AccountancyManagerLast updated: 10 February 2023

Diversity, equity, and inclusion: What is it and why should you care?

Elizabeth Jones25 January 2023

Having a robust, proactive approach to diversity, equity and inclusion (DEI) isn’t just the right thing to do, it makes good business sense.  

What do diversity, equity and inclusion really mean?  

Diversity, equity, and inclusion are defined as ‘a conceptual framework that promotes the fair treatment and full participation of all people.’ Although the ideas of diversity, equity and inclusion are interconnected and often lumped together, it's important to understand what they mean individually. 

Diversity: Who is represented in your business  

Diversity means the mixture of different people represented at your business. This includes: 

  • Gender diversity – the balance of women, men and nonbinary people  
  • Age diversity – a spread of generations 
  • Ethnic diversity – different races, nationalities and religious and cultural backgrounds 
  • Physical ability and neurodiversity – both seen and unseen disabilities 
  • Sexual orientation – the LGBTQI+ community 

Equity: because equality isn’t enough 

Equity (in this sense) refers to fair treatment of all people – but it doesn’t mean treating everyone the same. That’s the important distinction between equity and equality. Equality only works if everyone is starting from the same place. Equity acknowledges that imbalances exist and works to balance them.  

Image showing difference between equality and equity

Inclusion: Genuinely hearing every voice 

Inclusion refers to the personal experience of the people working at your practice. It’s about embracing each and every employee – and making sure they have the opportunity to make meaningful contributions.  

You can achieve diversity, but unless you’re giving value to each person’s point of view, you’re not achieving inclusion… And you’re not unlocking the power of your diverse workforce. 

Inclusion is crucial to employee retention – if people don’t feel valued, heard or empowered they’re more likely to leave. This, of course, applies at every hierarchical level. 

Diversity, equity and inclusion are a linked set. It means that you have a range of voices, all of whom are enabled to share their best work and be valued for it. And, when you can support input from everybody, your business benefits. 


How does DEI impact business success? 

  • Innovation and creativity: The most obvious benefit to a diverse workplace is that different minds bring different perspectives and ideas to the table. Diverse backgrounds can also offer different skills, so your company has more strengths in more areas.  

“Diversity in the workplace boosts an employer’s brand and presents a company as a more desirable place to work as organisations with diverse workforces are generally more progressive and inclusive of different individual characteristics and perspectives.”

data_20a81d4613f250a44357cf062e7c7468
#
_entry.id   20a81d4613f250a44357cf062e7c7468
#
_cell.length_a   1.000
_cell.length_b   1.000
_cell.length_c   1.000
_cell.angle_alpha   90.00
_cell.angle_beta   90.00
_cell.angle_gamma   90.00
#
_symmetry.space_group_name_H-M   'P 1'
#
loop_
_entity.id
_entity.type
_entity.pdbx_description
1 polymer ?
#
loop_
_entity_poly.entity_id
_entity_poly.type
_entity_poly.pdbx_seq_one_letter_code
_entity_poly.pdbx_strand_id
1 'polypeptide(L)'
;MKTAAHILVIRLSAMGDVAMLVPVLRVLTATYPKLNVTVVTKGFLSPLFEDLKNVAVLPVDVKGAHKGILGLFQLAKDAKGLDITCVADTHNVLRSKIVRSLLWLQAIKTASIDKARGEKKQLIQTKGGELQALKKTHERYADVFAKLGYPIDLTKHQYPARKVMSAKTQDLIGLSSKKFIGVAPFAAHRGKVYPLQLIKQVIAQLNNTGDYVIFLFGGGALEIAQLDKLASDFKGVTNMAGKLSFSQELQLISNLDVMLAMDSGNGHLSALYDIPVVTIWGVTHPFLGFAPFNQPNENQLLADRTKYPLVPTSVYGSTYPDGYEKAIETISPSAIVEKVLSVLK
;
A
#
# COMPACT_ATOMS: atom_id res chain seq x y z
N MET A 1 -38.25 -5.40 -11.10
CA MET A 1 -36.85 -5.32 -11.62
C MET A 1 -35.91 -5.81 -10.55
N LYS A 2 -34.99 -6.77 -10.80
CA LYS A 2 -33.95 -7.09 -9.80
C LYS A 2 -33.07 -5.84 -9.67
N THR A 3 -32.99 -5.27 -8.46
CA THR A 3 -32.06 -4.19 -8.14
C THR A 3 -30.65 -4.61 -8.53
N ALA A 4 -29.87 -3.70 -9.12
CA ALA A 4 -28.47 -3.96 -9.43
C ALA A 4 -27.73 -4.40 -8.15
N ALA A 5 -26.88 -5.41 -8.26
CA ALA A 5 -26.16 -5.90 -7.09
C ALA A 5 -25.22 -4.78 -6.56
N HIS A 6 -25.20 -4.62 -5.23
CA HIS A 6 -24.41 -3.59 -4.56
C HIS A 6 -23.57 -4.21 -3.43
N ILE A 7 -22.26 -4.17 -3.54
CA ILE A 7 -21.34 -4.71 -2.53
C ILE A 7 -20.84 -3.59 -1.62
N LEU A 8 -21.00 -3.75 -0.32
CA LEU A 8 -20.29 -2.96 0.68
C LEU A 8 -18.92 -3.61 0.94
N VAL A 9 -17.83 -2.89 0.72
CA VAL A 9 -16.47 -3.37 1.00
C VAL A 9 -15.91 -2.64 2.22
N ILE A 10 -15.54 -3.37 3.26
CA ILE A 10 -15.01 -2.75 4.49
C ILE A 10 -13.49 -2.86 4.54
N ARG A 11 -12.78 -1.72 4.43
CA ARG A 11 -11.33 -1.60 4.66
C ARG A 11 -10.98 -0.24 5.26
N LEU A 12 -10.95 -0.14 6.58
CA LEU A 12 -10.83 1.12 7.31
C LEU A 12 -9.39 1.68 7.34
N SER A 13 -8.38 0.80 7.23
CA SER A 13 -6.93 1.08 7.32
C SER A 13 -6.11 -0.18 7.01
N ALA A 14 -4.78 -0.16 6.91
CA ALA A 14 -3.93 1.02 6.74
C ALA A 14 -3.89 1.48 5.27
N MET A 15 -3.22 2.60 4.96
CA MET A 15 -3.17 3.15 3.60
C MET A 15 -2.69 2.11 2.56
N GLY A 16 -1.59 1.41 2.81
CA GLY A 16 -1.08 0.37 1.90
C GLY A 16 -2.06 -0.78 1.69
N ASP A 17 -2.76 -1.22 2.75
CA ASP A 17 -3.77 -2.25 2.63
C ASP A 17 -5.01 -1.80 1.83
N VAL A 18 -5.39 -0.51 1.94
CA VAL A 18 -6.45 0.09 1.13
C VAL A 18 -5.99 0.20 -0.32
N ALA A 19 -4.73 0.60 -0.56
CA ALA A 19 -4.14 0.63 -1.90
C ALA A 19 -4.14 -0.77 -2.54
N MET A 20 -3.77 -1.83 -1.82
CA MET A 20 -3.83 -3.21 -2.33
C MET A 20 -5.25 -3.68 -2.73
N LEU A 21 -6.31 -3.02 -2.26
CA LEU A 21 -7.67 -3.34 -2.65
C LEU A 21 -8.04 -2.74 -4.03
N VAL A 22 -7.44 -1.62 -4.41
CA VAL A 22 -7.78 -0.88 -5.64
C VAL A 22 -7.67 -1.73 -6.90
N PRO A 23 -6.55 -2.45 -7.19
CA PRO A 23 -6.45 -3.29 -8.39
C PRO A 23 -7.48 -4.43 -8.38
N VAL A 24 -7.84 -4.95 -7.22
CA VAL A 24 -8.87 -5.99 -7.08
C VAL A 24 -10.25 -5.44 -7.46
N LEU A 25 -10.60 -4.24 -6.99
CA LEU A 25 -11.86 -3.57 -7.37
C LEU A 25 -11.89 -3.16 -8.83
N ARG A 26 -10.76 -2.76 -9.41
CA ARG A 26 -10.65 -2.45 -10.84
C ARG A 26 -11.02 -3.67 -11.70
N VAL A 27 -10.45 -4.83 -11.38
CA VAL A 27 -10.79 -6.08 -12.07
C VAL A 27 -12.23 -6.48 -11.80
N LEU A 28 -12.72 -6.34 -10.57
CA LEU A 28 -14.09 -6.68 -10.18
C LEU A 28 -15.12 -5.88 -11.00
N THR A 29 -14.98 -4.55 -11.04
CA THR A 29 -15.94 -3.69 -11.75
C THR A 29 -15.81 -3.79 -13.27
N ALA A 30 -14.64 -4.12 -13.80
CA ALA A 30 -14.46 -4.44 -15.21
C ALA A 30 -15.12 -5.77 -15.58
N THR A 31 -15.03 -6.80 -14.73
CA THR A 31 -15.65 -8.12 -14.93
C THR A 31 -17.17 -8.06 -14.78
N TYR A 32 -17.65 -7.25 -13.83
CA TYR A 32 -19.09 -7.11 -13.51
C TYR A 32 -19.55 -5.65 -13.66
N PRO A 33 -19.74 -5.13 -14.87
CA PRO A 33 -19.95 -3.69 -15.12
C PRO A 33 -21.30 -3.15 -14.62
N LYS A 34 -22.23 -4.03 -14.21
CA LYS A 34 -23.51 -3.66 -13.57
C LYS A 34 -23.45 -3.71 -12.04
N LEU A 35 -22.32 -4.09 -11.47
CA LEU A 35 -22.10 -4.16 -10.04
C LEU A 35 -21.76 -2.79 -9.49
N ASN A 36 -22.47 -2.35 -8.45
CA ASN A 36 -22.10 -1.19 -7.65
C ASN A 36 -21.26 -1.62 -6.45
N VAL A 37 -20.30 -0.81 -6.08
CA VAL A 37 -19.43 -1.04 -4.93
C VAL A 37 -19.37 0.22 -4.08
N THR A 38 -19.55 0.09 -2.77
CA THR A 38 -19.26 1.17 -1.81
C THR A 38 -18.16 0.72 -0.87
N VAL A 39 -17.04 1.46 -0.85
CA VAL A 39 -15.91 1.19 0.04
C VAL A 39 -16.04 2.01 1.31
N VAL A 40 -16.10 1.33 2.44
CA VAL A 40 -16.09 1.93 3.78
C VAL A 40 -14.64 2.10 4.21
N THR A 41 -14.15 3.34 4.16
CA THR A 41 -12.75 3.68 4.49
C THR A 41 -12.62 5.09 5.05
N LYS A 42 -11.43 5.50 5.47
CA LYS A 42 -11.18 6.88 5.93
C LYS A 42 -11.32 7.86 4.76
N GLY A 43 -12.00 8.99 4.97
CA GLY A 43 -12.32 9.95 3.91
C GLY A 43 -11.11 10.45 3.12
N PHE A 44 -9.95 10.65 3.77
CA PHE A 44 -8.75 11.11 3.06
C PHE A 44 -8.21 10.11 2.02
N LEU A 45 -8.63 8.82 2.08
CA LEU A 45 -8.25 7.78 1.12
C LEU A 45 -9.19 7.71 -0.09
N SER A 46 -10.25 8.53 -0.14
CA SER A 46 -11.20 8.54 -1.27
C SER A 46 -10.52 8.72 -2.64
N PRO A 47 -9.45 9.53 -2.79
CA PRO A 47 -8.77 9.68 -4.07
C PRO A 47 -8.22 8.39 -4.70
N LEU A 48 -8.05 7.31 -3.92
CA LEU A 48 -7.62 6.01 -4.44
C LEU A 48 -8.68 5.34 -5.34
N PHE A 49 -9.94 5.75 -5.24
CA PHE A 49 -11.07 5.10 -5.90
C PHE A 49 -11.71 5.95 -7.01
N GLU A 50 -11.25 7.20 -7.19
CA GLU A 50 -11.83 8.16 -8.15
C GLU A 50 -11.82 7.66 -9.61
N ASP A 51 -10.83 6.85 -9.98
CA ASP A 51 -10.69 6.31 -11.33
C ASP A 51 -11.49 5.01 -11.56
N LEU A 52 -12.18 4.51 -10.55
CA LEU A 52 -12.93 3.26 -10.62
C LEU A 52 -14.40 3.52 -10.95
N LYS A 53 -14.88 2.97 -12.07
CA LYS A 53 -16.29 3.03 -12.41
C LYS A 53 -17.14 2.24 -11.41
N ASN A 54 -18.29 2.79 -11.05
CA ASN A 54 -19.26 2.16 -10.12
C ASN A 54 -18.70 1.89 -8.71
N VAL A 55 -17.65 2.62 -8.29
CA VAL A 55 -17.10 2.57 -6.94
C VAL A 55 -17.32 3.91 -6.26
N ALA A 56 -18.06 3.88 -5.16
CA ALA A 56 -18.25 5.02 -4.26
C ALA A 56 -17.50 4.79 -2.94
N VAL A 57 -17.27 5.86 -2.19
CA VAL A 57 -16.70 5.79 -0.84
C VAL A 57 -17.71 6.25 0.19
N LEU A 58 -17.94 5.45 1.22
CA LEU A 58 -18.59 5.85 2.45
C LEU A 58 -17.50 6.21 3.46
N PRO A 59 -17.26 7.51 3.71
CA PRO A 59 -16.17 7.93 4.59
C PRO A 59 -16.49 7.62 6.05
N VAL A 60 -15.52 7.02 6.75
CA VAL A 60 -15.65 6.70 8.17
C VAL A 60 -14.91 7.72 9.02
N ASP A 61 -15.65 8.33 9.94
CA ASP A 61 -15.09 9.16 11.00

LinkedIn, The impact of diversity and Inclusion on business performance 

  • Attract the best talent: Prospective employees take diversity and inclusion into account when whittling down their job offers. 
  • Higher staff retention and satisfaction: People are much more likely to stick around when they feel like they belong – when they’re being given fair opportunities based on their unique circumstances, and their voices are being heard.  

“More diverse companies, we believe, are better able to win top talent and improve their customer orientation, employee satisfaction, and decision making, and all that leads to a virtuous cycle of increasing returns.”  

McKinsey, Why Diversity Matters 

  • Widen your talent pool: If you look in different places and hire purely based on skills and experience instead of how someone looks, how old they are or where they’re from, you cast your recruitment net wider. 

74% of Millennials believe their organization is more innovative when it has a culture of inclusion.”  

Deloitte Millennial Survey 

  • Better understand your clients: When your workforce represents the diversity in your community (across the UK, or even the world), you gain the insights you need to better serve – and attract – a wider and more diverse audience. 


Ok, ok, what about the financial impact? 

In a perfect world, progressing humanity would always carry more weight than making money. But to support people in employment, you have to consider the financials too. So for business owners, accountants and bookkeepers, the financial question is a valid one.  

The answer has been tackled by many reputable names – with results proving that companies with more diverse workforces perform better financially: 

 “I am not suggesting you should do it for the money but if it positively impacts the culture of the organisation, productivity and the bottom line surely it is a no brainer?”

Forbes, 8 reasons why diversity and inclusion are essential to business success 


We’re on our own diversity, equity and inclusion journey 

At Bright, we’re committed to not only promoting diversity, equity and inclusion – but building a business that’s led by these pillars. We’ll be sharing insights and updates over the coming months.